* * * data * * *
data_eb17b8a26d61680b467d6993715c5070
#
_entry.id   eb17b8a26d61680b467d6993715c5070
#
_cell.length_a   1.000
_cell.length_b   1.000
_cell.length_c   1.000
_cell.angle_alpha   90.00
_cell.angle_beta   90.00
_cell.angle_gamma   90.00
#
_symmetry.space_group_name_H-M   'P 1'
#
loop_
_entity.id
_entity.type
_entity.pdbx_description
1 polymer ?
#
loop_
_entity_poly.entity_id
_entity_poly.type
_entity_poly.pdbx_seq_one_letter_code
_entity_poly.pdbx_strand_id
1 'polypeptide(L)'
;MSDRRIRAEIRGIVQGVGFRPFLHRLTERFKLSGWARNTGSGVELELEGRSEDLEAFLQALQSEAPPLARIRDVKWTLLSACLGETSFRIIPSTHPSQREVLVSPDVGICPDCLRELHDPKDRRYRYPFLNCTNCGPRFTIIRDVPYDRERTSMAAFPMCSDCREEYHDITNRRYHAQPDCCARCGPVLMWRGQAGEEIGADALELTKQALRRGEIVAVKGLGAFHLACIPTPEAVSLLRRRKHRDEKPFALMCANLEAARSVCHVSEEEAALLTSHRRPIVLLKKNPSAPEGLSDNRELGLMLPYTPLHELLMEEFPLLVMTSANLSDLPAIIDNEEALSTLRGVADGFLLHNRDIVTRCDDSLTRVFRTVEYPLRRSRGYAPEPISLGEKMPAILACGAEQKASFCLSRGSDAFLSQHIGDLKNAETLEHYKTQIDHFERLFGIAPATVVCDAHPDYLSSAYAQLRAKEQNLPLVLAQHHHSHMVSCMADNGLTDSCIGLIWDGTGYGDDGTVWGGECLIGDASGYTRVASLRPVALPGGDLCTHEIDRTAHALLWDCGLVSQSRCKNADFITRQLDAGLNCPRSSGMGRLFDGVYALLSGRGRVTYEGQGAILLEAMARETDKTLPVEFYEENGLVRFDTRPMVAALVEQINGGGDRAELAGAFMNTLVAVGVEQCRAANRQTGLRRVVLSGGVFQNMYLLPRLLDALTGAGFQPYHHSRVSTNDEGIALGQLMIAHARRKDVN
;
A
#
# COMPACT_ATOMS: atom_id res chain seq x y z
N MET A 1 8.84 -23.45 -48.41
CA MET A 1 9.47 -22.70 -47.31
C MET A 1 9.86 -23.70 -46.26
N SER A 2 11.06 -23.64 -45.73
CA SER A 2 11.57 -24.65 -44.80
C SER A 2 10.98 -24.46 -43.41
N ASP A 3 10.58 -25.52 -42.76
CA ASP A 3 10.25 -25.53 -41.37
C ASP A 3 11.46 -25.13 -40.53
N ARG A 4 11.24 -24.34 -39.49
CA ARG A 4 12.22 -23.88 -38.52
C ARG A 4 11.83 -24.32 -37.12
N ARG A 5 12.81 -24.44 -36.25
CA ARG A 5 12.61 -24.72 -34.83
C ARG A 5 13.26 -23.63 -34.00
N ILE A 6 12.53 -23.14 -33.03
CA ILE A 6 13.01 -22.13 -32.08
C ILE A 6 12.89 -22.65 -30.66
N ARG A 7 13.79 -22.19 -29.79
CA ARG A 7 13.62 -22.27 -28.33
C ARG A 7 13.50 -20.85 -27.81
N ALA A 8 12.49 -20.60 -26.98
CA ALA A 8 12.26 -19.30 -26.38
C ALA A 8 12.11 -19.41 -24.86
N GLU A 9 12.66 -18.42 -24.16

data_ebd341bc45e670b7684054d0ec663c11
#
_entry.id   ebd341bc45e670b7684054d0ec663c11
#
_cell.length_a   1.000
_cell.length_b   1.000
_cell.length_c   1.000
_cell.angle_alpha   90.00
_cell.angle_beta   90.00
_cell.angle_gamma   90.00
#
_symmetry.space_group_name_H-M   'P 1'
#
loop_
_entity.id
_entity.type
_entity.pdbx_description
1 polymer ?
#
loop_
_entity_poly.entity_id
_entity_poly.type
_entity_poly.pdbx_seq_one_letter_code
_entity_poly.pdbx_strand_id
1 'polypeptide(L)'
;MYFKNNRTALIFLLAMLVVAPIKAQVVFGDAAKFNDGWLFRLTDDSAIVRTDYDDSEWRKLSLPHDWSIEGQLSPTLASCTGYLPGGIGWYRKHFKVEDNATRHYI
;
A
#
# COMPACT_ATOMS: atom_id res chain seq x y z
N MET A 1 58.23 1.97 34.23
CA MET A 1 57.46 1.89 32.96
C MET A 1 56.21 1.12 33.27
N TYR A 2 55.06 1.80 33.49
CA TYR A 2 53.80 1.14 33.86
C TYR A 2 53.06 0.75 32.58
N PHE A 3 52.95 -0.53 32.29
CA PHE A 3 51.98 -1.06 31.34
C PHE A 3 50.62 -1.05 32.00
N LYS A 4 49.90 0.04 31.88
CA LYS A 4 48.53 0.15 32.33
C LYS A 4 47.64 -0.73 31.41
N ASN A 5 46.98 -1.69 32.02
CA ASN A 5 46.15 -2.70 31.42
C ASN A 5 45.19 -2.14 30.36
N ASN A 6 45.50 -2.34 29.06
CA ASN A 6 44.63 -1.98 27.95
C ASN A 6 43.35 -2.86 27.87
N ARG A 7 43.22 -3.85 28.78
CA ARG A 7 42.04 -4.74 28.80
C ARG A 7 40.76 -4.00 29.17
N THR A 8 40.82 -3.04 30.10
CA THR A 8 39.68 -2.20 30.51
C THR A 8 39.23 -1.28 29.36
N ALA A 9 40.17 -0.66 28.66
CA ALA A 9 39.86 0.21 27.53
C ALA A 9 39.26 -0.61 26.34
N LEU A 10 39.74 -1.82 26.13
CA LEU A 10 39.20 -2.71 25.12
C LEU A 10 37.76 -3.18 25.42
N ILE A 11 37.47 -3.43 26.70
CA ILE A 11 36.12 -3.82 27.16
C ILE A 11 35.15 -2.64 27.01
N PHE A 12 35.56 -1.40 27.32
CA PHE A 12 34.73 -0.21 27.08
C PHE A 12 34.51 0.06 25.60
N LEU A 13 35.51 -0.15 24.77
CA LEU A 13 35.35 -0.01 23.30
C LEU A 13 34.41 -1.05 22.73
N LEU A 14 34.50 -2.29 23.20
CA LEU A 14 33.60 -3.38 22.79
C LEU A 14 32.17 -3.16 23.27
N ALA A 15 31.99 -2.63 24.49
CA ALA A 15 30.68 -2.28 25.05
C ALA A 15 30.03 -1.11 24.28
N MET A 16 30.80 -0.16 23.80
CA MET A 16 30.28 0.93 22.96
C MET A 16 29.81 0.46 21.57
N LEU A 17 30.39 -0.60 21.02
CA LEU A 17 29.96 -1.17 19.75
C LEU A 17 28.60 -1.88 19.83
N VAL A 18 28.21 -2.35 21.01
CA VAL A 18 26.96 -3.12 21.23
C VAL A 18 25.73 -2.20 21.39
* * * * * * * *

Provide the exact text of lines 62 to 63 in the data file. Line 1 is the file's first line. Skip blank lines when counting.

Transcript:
_cell.length_c   1.000
_cell.angle_alpha   90.00